Syl and Ani - the two alien girls - are competing. Syl's looking furious but then she often does, but Ani thinks it's great fun and just wishes Syl would lighten up. Ani's bouncing and singing and grinning fit for both of them. They're wearing traditional, formal Illyri robes (they're from the planet Illyr) because Syl's father doesn't approve of them wearing human clothes, and this has really pissed them off, but they have plastic thrift-shop sunglasses on, because they think if they hide their alien eyes they'll have a better chance of winning over the human judges. They're singing "99 Red Balloons" because Syl thinks it's a winning classic, especially if one of them sings in German and the other in English. Unfortunately, they're both pretty tone-deaf, and Syl's singing it mournfully, like a dirge, while Ani's come over all pop diva. And when they release their red balloons, it turns out some humans have replaced them with helium-filled condoms.

8) Your book's been made into a movie. What's playing over the opening credits?

Actually, I think it's a TV series! And it might just have to be Bob Dylan's "Man In The Long Black Coat" (from the album Oh Mercy) playing over the credits, particularly for the opening bars. That, or Lena Horne's version of "Stormy Weather": it starts out almost retro scifi scary, then segues into such a lost, languid song. Dammit, now I'm torn. Lena! No, Bob! No, Lena!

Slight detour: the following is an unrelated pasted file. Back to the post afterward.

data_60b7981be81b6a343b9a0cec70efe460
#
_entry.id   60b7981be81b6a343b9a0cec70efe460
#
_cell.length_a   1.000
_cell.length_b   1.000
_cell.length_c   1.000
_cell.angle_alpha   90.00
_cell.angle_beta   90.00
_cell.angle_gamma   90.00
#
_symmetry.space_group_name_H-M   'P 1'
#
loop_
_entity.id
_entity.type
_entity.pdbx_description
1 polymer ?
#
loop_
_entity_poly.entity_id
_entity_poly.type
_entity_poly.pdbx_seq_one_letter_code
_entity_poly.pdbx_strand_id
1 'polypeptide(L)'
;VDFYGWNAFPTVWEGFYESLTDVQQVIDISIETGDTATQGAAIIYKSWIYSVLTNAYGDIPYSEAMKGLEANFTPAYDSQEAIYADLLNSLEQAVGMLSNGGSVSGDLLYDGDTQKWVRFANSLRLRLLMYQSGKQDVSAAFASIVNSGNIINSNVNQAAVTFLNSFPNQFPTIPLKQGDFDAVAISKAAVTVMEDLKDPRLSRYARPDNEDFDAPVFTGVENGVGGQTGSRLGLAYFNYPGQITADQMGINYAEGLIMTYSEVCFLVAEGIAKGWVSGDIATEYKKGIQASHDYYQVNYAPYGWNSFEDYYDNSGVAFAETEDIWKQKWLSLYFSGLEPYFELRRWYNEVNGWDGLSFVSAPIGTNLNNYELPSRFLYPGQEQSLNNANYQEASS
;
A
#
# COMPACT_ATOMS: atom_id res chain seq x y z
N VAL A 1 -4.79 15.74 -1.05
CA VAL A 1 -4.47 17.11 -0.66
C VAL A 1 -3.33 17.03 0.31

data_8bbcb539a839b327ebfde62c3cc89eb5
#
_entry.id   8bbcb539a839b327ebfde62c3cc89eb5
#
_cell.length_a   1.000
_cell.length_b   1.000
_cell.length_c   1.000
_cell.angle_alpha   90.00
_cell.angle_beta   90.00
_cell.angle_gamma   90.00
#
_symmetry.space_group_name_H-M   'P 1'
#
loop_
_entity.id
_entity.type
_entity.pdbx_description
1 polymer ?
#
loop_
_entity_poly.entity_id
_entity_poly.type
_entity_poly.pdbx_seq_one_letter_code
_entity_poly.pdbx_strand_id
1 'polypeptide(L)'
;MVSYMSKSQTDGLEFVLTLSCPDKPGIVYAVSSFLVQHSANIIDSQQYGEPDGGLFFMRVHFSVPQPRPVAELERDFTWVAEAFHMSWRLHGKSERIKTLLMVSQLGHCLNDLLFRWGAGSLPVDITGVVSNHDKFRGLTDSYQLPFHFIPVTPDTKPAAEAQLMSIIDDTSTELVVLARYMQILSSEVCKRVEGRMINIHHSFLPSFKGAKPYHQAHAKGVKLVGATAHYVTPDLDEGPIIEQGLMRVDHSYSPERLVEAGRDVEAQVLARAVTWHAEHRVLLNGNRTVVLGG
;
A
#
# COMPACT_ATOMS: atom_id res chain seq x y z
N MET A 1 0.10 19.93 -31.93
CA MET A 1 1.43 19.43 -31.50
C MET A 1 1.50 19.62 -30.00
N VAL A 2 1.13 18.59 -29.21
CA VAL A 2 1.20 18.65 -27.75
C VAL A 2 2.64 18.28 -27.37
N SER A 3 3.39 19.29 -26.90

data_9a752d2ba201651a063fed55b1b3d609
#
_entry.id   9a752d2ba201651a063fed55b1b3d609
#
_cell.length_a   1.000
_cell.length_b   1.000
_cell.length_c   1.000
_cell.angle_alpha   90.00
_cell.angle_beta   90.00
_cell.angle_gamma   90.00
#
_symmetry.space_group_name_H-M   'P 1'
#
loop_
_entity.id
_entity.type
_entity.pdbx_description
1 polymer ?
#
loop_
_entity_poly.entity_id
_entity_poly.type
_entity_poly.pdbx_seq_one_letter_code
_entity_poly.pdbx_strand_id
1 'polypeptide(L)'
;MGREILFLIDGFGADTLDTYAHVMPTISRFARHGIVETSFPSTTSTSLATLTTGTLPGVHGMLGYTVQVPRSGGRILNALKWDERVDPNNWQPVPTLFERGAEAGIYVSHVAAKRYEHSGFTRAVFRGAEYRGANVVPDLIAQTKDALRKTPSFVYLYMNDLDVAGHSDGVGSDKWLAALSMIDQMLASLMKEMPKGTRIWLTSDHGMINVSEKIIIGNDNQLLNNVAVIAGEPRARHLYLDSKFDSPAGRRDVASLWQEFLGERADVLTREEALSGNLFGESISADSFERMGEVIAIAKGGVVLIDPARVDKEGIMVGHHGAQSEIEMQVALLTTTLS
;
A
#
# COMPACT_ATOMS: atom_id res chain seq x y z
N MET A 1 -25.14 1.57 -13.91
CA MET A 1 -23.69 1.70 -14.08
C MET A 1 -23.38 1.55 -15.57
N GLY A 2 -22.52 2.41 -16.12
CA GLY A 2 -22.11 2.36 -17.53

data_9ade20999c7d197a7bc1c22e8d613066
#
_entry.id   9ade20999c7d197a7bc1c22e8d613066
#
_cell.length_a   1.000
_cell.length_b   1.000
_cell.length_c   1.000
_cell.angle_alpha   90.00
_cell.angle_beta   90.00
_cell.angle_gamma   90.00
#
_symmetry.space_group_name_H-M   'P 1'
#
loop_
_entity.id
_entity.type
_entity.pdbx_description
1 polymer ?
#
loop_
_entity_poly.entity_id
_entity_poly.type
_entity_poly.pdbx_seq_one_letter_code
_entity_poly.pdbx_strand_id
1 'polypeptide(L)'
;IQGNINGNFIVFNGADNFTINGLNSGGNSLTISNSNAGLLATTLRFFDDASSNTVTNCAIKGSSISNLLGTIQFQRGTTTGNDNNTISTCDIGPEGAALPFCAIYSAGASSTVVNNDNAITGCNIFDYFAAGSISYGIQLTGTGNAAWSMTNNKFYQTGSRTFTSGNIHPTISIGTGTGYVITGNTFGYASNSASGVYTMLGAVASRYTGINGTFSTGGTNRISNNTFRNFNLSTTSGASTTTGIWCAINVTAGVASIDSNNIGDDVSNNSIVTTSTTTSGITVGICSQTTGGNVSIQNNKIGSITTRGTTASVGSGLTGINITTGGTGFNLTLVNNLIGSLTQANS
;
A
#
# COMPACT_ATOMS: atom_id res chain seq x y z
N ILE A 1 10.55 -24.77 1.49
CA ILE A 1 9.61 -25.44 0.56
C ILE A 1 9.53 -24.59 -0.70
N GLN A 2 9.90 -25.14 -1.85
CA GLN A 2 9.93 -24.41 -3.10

9) When and where is it available?

Conquest is available right now. It's in bookshops but, failing that, it's on Amazon, or you can order it from the fantastic Gutter Books in Temple Bar, Dublin. Bob (the owner) will even get you a signed copy, and he'll mail it anywhere.

My two cents: Fantastic stuff. I loved the setting in Edinburgh and the Scottish Highlands, the sense of a fully developed world presented in perfect detail, and of course the characters - complex heroes and villians who are able to constantly surprise the reader and themselves. As the sense of danger rises - there are some truly horrific bad guys in this story - the book becomes impossible to put down. It was also a relief to find a science fiction novel with a realistic gender balance, not only in the main characters, but the supporting players and the extras as well. I'm so used to reading 'police officer', 'pilot' or 'guard' and picturing a male character. There is something tremendously freeing about getting away from that. Can't wait for Empire.

I agree that this would be a good TV series. So let's open it with Lena!

 No, Bob!

Which one? You tell me.



Get your copy of Cinnamon Toast and the End of the World here

...in Ireland and the UK 

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In the U.S.A.

In Canada...or try here. Or go independent.

"...astonishingly good....a juicy coming-of-age story...also an important read." The Globe and Mail

"...poignant...heart-wrenching. This stunning debut will surely appeal to both teenage readers and adults." Quill & Quire, starred review

"Witty, devastating, with a melancholy humour..." Sunday Business Post

"...page-turning, top drawer stuff..." BGE Book Club

"...warm, witty, heartfelt and utterly engaging..." The Irish News

"A stunning debut. I loved it." The Irish Examiner